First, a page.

Tag Archives: somerstreets

SomerStreets Comes to East Somerville

After last month’s highly disappointing SomerStreets event in Ball Square, I was eagerly awaiting Sunday’s SomerStreets/FossFest event in East Somerville to see what lessons the city learned from that event. And they learned a lot.

There was no shortage of activities lining the blocked-off roadway. At Foss Park’s FossFest, there were several vendors, folks from the Open Air Circus giving stilt-walking lessons and live music. Festive flags were draped across the medians. State Police facilitated safe passage across McGrath Highway to main SomerStreets area, where many vendors and local businesses set out tables (highlights were the $5 pottery sale by Mudflat Studios, free Ethiopian food from Fasika and free Mexican food from Tapatio). Many stores had handmade signs proclaiming their support for SomerStreets. Dance exhibitions and lessons, face painting, a drum circle, party bike rides and hula hooping were all on the agenda. Families, bicyclists, even one acrobatic guy on roller skates all took to the streets. And who doesn’t love a parade?!

It was no ArtBeat, and the wide, mile-long expanse between Sullivan Station and Winter Hill is a challenging space to fill, but the community was definitely out in force, taking advantage of the closed roads and the activities on hand. Having East Somerville Main Streets as an organizing force that could better incorporate the surrounding community into the event was likely key to its success.

Somerville has reason to be optimistic about events like FossFest and SomerStreets. If there is one city that knows how to create great programming, it’s Somerville, and the growing pains from these relatively new events will surely get ironed out as the city keeps on doing what it does and the community becomes more aware and involved. And the fact that SomerStreets is non-Davis Square centric is fantastic. Davis is doing fine. Union Square is doing pretty good, too. Let’s celebrate all corners of this diverse city — there are wonderful things happening everywhere.

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SomerStreets

This afternoon, my husband and I had a lovely day out, visiting the “Jim Henson’s Fantastic World” exhibit at the Museum of National Heritage in Lexington (which you should most definitely check out before it ends next Sunday), grabbing baked goods in Arlington Heights, getting burgers for lunch at Joe Sent Me and ice cream at J.P. Licks. (Yes, it was a very tasty Saturday.)

We then planned on visiting SomerStreets on our way home, eager to get our dose of fun Somerville community programming after missing the farmer’s market this morning. We saw a bunch of families taking in the jazz concert in Powderhouse Park, and ways down Broadway we saw the annual Family Fun Day at Trum Field drawing a good crowd. But in between?

This was around 3:45. Granted, the event ran from noon until five (flier 1 | flier 2 [.pdf]). But at the time we were there, we saw an extremely small number of people out and about between Trum and Powderhouse. As we walked down the sidewalk and wondered out loud what the deal was, a guy walked past us and snarked, “Your tax dollars at work.” Apparently.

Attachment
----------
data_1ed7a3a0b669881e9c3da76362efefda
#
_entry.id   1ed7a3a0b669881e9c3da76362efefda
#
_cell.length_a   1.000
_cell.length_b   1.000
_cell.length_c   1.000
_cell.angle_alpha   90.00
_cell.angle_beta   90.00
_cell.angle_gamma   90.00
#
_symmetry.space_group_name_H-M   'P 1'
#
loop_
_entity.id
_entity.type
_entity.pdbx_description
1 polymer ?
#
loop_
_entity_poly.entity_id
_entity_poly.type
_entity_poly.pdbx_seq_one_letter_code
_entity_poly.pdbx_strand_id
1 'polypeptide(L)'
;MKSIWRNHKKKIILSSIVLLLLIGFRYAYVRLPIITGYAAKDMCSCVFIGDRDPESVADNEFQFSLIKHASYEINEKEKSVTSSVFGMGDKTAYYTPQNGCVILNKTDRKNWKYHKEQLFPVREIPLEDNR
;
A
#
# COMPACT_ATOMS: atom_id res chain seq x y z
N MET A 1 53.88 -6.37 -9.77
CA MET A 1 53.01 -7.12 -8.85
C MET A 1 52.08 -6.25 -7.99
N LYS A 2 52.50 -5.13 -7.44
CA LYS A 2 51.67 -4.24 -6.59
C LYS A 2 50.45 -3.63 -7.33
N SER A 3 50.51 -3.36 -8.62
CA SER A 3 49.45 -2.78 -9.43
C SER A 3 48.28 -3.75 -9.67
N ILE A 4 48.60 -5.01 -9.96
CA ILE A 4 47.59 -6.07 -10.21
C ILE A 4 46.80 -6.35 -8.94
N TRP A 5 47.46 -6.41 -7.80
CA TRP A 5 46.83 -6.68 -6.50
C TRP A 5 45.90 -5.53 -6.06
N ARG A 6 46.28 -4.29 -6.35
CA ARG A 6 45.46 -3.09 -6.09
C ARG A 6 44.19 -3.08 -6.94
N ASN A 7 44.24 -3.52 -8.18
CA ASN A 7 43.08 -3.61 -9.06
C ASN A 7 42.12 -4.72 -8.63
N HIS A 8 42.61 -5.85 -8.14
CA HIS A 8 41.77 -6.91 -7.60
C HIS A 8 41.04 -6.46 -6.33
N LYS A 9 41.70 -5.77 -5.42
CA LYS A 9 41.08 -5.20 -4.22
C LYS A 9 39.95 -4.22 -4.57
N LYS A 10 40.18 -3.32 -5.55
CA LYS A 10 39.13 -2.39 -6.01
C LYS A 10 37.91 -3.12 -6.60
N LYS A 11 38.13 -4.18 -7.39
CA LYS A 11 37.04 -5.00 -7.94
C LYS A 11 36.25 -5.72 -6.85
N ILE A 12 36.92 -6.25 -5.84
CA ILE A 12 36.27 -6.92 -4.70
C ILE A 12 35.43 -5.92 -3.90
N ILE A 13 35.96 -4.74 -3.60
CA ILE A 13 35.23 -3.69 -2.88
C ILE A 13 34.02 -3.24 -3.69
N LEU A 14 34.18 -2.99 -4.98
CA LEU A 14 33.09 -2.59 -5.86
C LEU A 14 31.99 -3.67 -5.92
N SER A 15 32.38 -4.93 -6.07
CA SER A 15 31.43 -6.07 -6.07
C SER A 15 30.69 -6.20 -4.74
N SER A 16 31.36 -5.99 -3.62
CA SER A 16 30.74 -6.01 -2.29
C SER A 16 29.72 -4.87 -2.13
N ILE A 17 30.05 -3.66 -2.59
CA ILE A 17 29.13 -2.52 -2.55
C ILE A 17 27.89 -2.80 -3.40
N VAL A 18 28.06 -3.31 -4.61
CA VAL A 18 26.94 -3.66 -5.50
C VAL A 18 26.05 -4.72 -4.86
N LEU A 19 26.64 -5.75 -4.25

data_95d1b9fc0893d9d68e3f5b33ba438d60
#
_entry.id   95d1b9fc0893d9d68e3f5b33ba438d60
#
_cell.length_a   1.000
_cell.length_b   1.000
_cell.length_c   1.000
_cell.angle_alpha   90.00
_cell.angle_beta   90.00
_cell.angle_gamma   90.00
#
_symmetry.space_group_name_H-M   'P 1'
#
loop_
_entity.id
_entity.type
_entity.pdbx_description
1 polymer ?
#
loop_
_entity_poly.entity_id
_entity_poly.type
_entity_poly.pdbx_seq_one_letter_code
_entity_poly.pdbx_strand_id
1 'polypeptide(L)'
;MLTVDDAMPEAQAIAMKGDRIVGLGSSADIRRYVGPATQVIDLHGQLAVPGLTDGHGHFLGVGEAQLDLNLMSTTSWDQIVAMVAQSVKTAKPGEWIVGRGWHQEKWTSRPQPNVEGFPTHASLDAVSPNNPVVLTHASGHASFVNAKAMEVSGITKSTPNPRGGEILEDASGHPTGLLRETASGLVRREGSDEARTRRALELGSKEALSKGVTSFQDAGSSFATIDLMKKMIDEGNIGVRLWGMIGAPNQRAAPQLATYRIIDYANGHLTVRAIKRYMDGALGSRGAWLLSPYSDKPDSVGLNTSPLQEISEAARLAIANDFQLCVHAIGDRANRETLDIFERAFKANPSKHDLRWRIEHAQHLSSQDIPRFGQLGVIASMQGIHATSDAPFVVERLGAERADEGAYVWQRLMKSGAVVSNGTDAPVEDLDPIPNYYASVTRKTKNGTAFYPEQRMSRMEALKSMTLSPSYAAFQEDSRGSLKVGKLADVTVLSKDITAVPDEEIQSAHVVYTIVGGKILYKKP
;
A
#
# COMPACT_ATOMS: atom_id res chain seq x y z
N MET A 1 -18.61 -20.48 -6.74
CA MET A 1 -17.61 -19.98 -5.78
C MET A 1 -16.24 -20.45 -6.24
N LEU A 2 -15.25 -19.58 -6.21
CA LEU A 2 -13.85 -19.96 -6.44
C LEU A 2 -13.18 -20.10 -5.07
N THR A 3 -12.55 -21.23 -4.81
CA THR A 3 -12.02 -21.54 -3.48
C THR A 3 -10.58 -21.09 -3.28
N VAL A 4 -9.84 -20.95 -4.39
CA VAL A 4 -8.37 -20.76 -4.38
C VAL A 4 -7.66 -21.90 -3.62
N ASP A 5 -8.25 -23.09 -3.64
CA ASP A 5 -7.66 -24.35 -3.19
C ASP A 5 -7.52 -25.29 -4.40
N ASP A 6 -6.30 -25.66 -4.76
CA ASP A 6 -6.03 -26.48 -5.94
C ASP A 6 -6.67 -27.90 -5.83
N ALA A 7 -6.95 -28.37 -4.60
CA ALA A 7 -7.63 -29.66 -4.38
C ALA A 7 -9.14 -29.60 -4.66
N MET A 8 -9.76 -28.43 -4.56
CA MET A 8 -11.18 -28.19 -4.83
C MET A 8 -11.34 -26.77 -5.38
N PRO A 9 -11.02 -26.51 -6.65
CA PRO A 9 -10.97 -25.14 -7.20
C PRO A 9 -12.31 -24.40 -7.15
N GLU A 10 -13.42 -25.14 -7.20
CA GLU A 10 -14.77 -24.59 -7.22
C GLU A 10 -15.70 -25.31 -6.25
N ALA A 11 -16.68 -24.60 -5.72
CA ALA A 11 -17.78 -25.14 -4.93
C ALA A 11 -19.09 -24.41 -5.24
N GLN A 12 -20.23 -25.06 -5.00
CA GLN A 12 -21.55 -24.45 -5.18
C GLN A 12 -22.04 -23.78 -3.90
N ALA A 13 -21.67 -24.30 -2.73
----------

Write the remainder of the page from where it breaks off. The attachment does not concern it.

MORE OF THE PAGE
The first Somerstreets event, last month in my neck of the woods in Winter Hill, was an apparent success. But while the programming bookending the SomerStreets area seemed to be going well, the vast, vacant boulevard separating the two hubs was a bit depressing. And the number of police on special details minding the road closures and directing traffic did make me think about how much it was costing to essentially have a giant, empty roadway. I wondered about the effect on area businesses, as well.

I actually like the idea behind SomerStreets a lot:

This program allows residents to explore the City by shutting various streets to promote safe walking, running, biking routes in various locations throughout the City.

But it seemed to both my husband and I that there needed to be more programming happening on the roadway itself, not just at Trum and Powderhouse. Maybe some historical exhibits or talks, representatives from civic and city organizations, biking demos/workshops or local bike shops showing off cool/vintage bikes, local eateries offering samples of their fare, musical performances, dance troupes, street chalking, fitness/health exhibits… the list goes on. Just walking from Powderhouse to Trum, we came up with at least a dozen viable ideas that would have drawn residents to the area and involved local businesses into the event. All we saw was a kiddie choo-choo listlessly ferrying people up and down the blocked-off stretch of road.

Don’t get me wrong. If there’s one thing that Somerville is not short on, it’s amazing civic programming that champions local business and the arts. I applaud the city for the SomerStreets initiative, and encouraging fitness and community pride. I just think this afternoon’s event fell a bit short. Perhaps the planning was rushed or the beautiful day drew people to less urban environs. I hope to see future SomerStreets events — the next one is said to be on July 25 — be great successes.